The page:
There are also an estimated 10 million stateless people who have been denied a nationality and access to basic rights such as education, healthcare, employment and freedom of movement.https://www.unhcr.org/uk/who-we-help.html; https://www.unhcr.org/uk/figures-at-a-glance.html
Refugee Action, one of the foremost UK charities working with refugee and asylum seekers, has produced this useful list of FAQs:
Q. What is a refugee?
A. According to the UN Refugee Convention, the definition of a refugee is someone who…
‘Owing to a well-founded fear of being persecuted for reasons of race, religion, nationality, membership of a particular social group, or political opinion, is outside the country of his nationality, and is unable to or, owing to such fear, is unwilling to avail himself of the protection of that country’ (Article 1, 1951 Convention Relating to the Status of Refugees)
Q. What is an asylum seeker?
The definition of an asylum seeker is someone who has arrived in a country and asked for asylum. Until they receive a decision as to whether or not they are a refugee, they are known as an asylum seeker. In the UK, this means they do not have the same rights as a refugee or a British citizen would. For example, asylum seekers aren’t allowed to work.
The right to seek asylum is a legal right we all share. It isn’t illegal to seek asylum, because seeking asylum is a legal process. It also isn’t illegal to be refused asylum – it just means you haven’t been able to meet the very strict criteria to prove your need for protection as a refugee.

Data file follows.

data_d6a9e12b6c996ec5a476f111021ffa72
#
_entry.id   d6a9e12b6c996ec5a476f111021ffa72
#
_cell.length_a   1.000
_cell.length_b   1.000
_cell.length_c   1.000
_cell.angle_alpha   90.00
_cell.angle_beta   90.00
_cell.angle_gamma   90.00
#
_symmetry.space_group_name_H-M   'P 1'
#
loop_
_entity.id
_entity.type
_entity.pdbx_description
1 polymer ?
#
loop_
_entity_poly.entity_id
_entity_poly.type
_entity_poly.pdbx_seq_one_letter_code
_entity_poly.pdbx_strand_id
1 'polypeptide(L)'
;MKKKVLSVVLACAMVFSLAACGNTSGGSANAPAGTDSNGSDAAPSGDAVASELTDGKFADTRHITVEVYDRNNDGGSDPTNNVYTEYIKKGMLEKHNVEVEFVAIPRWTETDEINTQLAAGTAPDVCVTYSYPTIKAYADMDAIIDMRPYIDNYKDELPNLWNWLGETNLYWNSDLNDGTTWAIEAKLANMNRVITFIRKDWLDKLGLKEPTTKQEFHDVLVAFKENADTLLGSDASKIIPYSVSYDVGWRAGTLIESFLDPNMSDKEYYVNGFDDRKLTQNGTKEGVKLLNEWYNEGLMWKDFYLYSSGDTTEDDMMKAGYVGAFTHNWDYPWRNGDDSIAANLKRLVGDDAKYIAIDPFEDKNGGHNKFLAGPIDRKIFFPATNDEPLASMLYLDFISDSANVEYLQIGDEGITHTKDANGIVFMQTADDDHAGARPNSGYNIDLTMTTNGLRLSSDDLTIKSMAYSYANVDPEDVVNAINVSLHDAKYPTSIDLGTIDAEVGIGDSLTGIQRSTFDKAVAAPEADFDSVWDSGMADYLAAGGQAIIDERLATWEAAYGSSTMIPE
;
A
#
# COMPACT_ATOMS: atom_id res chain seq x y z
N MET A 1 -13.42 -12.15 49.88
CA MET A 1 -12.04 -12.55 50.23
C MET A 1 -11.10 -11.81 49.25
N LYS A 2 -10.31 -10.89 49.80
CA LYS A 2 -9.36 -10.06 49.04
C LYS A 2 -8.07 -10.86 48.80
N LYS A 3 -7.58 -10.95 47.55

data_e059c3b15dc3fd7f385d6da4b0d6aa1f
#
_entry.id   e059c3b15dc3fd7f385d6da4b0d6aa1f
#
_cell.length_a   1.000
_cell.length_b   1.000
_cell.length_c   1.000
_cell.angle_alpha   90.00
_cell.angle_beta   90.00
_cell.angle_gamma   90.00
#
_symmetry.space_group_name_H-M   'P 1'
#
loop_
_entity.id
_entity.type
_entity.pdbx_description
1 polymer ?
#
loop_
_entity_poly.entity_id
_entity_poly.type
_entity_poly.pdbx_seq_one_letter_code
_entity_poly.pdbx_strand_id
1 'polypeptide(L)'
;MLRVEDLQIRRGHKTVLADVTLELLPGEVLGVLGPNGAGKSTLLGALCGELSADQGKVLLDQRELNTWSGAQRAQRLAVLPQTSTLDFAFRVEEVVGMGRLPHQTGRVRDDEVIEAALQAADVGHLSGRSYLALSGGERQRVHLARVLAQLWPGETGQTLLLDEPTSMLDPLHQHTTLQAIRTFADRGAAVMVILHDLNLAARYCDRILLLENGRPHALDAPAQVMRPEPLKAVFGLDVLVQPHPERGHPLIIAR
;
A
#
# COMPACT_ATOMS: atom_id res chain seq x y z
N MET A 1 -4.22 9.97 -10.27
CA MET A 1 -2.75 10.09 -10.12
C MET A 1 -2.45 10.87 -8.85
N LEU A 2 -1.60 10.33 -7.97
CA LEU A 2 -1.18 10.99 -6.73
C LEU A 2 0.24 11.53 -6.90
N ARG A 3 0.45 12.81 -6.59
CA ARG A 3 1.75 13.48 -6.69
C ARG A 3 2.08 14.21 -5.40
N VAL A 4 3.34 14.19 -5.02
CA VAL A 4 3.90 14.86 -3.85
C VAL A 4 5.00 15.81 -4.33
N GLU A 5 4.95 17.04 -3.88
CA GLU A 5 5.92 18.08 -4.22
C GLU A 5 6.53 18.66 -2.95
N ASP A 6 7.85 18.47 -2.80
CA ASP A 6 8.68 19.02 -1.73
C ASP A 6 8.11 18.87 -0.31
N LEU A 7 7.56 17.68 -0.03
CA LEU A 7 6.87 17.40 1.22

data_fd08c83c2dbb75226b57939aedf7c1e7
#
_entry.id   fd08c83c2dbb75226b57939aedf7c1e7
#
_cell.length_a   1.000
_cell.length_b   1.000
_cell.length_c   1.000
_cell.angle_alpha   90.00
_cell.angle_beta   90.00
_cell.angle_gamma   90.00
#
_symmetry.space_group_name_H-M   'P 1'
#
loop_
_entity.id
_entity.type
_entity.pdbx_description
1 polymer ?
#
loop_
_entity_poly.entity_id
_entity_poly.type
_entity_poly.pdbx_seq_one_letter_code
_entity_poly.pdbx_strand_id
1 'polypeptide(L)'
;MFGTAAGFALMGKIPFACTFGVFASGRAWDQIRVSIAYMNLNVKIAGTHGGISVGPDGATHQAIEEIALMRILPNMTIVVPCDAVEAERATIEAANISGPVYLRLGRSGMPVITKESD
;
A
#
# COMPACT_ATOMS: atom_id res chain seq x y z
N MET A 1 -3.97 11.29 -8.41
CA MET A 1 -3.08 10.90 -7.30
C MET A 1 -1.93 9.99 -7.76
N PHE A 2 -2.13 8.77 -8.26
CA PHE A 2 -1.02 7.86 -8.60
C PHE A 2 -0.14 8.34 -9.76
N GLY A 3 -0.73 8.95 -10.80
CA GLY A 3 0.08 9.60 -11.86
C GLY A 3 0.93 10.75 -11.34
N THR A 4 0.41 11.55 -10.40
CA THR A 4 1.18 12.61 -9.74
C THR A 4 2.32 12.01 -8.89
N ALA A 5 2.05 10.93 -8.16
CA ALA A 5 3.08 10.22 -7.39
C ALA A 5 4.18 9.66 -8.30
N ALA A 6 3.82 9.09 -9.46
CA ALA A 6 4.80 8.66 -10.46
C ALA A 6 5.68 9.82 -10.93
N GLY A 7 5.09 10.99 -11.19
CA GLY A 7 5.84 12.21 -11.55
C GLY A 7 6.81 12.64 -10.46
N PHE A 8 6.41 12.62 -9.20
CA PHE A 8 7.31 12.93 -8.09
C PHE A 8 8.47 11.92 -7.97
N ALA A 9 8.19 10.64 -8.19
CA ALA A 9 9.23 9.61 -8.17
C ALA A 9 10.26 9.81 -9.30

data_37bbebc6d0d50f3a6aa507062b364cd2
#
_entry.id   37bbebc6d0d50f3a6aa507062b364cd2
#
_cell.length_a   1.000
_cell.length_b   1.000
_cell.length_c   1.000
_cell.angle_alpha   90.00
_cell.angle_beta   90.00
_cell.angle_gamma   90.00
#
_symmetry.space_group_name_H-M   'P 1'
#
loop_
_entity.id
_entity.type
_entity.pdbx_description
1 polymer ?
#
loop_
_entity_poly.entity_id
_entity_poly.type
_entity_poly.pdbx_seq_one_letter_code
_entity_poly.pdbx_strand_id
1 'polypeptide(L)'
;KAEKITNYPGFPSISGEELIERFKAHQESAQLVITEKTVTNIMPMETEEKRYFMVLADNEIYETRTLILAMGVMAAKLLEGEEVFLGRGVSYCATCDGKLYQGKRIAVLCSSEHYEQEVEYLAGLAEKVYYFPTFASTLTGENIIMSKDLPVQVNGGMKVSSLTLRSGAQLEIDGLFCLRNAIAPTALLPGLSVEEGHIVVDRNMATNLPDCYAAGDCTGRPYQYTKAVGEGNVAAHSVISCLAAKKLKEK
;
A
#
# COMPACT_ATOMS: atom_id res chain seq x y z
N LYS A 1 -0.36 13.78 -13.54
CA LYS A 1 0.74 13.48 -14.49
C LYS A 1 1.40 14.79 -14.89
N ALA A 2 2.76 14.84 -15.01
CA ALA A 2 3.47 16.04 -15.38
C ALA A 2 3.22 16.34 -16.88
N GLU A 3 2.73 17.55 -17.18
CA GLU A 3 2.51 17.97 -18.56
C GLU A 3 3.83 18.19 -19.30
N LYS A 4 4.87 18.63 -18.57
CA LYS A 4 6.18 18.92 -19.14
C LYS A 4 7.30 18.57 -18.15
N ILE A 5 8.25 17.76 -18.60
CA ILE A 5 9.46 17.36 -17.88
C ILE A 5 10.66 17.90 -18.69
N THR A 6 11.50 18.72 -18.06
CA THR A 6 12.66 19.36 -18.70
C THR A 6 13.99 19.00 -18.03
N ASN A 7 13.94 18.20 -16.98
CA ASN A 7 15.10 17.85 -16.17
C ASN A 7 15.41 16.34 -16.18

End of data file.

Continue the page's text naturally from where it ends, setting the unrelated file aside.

Q. Are there many refugees and asylum seekers in the UK?
A. No. According to the United Nations High Commissioner for Refugees (UNHCR), by the end of 2017 there were 121,837 refugees, 40,365 pending asylum cases and 97 stateless persons in the UK. That’s around one quarter of a percent (0.25%) of the UK’s total population.
Q. Is the number of asylum seekers and refugees in the UK increasing?
A. Asylum applications to the UK are relatively low – 26,350 in 2017. They increased slightly in 2015, when there were 32,733 applications for asylum, but this was still significantly lower than the peak of 84,000 applications back in 2002.
Q. Which countries help the most refugees?
A. 85% of the world’s refugees are hosted by developing countries. The least developed countries host one third of the total number of refugees globally. At the end of 2017, the country hosting the most refugees was Turkey –home to 3.5 million refugees. Other significant host countries for refugees were Pakistan (1.4 million), Uganda (1.2 million) and Lebanon (998,850).
Q. How many Syrian refugees are there and how many is the UK helping?
A. According to the UNHCR, by the end of 2017 there were 6.3 million Syrian refugees worldwide. Around 4.4 million of these refugees are currently being hosted by just two countries – Turkey and Lebanon. As well as providing aid to the refugee camps on Syria’s borders, the UK has pledged to resettle 20,000 Syrians by 2020 through the Vulnerable Persons Resettlement Scheme. By the end of 2017, 10,538 Syrian refugees had come to the UK through this scheme.
Q. Which countries in Europe have the most asylum seekers?
A. In 2017, Germany received the highest number of asylum applications (199,200), Italy the second most (128,800) and France third (98,800). The UK received 5% of the asylum applications lodged in the EU in 2017.
Q. Can asylum seekers work or claim benefits?
A. Asylum seekers are not allowed to claim benefits or work in the UK. If they are destitute and have no other means of supporting themselves, they can apply to receive asylum support. This is set at around £5.39 per day.
Q. What happens to someone when they get refugee status?
A. When a person is given refugee status, they have just 28 days to find accommodation and apply for mainstream benefits before they are evicted from asylum accommodation. Many refugees become homeless at this stage.https://www.refugee-action.org.uk/about/facts-about-refugees/